SHREVEPORT, La. -- The Barnett Shale, with its steady, low declining natural gas, offers opportunities to boost production to historic levels, BKV Corp. CEO and Founder Chris Kalnin said March 28 at the DUG GAS+ Conference and Expo.

The right techniques just need to be applied.

Kalnin said the Barnett’s production, which peaked at around 5 Bcf/d, is now below 3 Bcf/d. But, the “Barnett is ripe for refracs.”

“We think [the Barnett] is one of the forgotten basins and there's a ton of running room to bring that play back up to the historical levels and serve the LNG demand and push out some of the gas that might be trying to fight us from the Permian,” Kalnin said.

“You can imagine gen one fracs that were done with all sorts of spacing and all sorts of meat left on the bone with the Barnett wells, that there's a huge opportunity to go back in there.”

Kalnin said BKV was the top refrac company in the U.S. Between 2021 and 2023. The Denver-based company conducted 369 refracs “in a very customized way for each well,” he said.

BKV’s combined production averages about 872 MMcf/d from more than 7,000 producing wells, with the bulk coming from the Barnett in Texas and the rest from the Marcellus Shale in northeastern Pennsylvania.

But Kalnin said the ultimate test for any company was its ability to generate free cash flow.

“That' it. It's not how big your wells are. It's not how big your fracs are. It's not how many wells of inventories, it is can you as a company consistently risk adjusted generated cash through the cycle,” Kalnin said.

Kalnin said that if BKV spent nothing on capex for one year its corporate decline rate from all its wells would be “11.6% exit to exit,” or about one third of a half of a set.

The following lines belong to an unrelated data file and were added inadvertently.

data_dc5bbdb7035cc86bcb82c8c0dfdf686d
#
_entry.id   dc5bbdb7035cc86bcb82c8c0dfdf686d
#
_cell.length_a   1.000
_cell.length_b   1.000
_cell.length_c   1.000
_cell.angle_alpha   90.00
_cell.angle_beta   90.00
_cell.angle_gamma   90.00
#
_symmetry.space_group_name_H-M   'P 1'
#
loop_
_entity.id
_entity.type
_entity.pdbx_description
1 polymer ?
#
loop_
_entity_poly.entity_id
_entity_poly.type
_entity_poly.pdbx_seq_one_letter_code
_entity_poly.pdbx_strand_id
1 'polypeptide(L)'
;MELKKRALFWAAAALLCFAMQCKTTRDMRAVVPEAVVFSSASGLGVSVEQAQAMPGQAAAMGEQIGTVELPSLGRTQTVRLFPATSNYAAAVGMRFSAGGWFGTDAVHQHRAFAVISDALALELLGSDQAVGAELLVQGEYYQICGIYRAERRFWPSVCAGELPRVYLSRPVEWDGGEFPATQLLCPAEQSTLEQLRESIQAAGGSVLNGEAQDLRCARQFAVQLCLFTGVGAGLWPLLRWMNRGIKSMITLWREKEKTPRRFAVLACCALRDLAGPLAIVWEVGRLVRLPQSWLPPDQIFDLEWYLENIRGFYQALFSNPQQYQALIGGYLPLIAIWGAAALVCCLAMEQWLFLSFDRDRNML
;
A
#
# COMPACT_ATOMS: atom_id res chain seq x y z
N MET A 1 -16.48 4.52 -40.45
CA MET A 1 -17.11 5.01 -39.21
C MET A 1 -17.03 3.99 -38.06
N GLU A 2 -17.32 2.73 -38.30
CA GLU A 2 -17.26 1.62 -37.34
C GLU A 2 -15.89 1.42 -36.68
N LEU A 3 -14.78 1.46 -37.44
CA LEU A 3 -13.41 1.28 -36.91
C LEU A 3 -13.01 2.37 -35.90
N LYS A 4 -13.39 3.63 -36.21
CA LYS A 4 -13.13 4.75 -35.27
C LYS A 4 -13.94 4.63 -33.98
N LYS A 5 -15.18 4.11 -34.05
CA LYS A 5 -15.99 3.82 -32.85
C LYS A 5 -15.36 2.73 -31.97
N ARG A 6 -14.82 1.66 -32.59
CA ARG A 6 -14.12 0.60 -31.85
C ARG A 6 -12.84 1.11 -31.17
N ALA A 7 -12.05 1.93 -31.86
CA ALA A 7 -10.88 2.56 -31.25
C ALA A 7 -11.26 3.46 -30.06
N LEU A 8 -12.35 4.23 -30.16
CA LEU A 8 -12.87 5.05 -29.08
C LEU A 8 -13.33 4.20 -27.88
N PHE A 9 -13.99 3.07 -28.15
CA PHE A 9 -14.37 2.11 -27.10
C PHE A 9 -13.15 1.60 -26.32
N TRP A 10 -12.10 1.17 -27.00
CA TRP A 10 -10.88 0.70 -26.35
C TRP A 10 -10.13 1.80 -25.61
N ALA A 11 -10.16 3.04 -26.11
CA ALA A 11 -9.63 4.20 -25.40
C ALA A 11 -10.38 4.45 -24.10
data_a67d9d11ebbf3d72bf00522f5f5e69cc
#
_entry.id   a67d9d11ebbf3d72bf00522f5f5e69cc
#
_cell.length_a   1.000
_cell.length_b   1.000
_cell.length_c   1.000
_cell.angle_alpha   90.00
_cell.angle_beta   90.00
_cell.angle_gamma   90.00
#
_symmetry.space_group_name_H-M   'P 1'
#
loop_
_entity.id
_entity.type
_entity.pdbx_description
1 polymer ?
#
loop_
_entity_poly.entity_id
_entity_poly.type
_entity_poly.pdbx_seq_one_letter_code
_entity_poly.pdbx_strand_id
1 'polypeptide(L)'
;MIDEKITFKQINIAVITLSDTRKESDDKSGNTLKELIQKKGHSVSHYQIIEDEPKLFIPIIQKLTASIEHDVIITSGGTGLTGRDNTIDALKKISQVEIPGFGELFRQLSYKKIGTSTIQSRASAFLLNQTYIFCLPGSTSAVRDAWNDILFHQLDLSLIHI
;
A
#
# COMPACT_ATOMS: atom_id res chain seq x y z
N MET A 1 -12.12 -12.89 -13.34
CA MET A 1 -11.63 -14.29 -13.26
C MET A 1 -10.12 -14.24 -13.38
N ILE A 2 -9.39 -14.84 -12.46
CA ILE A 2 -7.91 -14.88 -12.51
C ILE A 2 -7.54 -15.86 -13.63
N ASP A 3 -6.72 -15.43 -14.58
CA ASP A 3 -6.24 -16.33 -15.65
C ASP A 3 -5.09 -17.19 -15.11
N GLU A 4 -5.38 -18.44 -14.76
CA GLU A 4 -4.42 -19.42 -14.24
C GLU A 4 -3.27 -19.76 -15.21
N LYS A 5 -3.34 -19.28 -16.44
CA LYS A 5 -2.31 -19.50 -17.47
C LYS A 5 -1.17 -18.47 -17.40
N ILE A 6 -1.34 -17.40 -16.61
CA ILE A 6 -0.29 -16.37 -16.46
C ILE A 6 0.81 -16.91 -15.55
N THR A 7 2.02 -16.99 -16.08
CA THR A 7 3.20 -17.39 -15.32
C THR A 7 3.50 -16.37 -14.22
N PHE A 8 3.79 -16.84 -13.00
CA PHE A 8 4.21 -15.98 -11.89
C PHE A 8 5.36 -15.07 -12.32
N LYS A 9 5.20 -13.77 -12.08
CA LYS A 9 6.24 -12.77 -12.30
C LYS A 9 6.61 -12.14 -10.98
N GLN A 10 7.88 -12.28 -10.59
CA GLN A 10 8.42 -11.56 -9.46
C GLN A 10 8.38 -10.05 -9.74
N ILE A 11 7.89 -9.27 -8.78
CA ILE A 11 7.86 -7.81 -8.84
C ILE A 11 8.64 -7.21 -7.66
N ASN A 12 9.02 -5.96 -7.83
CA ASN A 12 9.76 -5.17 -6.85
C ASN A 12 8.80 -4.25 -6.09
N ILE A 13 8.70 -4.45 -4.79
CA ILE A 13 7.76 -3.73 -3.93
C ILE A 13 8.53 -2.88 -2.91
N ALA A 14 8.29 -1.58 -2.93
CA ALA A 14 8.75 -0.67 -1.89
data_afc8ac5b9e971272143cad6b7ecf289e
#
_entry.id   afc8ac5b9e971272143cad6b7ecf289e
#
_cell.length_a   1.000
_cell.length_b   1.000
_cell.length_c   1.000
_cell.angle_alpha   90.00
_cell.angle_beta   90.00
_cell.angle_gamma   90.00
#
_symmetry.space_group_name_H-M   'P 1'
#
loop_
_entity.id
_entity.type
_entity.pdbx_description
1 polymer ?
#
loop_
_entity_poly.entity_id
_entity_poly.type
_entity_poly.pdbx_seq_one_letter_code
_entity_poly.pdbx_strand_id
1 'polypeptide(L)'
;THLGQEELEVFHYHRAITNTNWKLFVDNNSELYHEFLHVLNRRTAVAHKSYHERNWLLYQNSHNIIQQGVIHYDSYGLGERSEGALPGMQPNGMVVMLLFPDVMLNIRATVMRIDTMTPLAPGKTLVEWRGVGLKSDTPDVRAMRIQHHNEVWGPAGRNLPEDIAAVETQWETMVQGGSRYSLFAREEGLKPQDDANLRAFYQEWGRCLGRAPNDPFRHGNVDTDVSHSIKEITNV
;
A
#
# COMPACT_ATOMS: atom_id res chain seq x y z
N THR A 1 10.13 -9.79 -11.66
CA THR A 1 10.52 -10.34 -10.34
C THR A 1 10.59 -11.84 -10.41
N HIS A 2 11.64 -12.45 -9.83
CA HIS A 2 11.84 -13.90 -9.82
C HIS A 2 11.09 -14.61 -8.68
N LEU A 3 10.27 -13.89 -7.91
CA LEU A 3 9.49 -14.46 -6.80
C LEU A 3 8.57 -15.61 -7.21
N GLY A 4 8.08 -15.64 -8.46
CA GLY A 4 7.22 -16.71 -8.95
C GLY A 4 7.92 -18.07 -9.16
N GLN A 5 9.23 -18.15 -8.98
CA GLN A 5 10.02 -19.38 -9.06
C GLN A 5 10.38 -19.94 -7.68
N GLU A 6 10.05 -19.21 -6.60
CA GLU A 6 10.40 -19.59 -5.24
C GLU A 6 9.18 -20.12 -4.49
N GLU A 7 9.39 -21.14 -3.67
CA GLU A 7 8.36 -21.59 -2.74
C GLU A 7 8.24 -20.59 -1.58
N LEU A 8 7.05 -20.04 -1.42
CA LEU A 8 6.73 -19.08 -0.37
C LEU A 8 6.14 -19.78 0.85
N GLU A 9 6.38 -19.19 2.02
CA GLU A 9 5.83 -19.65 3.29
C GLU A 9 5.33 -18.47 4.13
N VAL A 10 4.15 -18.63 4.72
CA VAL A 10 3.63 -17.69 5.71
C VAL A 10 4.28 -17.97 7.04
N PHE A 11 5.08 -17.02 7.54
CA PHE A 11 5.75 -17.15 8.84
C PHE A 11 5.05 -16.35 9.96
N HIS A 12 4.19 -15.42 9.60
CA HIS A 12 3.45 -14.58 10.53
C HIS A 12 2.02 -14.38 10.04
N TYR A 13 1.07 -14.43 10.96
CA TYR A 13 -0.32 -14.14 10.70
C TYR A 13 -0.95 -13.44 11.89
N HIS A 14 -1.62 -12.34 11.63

“So, we are able to turn our capex spigot on and off very quickly. And that's because of the Barnett shale that we are the largest producer … that allows us to generate free cash flow,” Kalnin said.

Pac-man strategy

Kalnin said BKV’s growth has been primarily through M&A. Two recent accretive acquisitions – from Devon Energy Corp. in 2019 and Exxon Mobil Corp. in 2022 – allowed the company to build its position albeit at two extreme parts of the market, he said.

The $570 million Devon deal added 597 MMcfe/d to BKV, as well as 289,000 net acres. The $750 million Exxon Mobil upped production another 225 MMcfe/d and added 165,000 net acres.

“We are an M&A engine and M&A shop and that's how we built our position,” Kalnin said. “The strategy here is pretty simple, it's called the Pac-Man strategy. You just eat from, in our view, left to right. That's our strategy.”

CCUS and Barnett zero

Kalnin sees natural gas the fuel of the future, not a bridging fuel. But the company is taking emissions seriously.

BKV is working in the carbon capture and storage (CCS) space where it is targeting smaller-scaled high concentration economic projects.

“Let's be clear, I think the carbon capture business will be dominated by the majors, that's right in their wheelhouse,” Kalnin said. “However, there will be a space to play. That is a niche area that BKV believes that we can really capitalize on.”

BKV has already announced a final investment decision on two CCS projects: Barnett Zero and Cotton Cove. Barnett Zero has been operational since fourth quarter 2023 while Cotton Cove will commence initial injections in the first half of 2025.

“Here's our plan: we want to get to 1 MMton [of CO2 sequestered] in the next three years, we're already approaching a quarter [of one] million tons of CO2 being sequestered as we speak, and then we're going to get to over 13 MMton by the end of the decade and into the early 2030,” Kalnin said. “This will completely offset the entire combustion value of our production and you can only do that with natural gas.”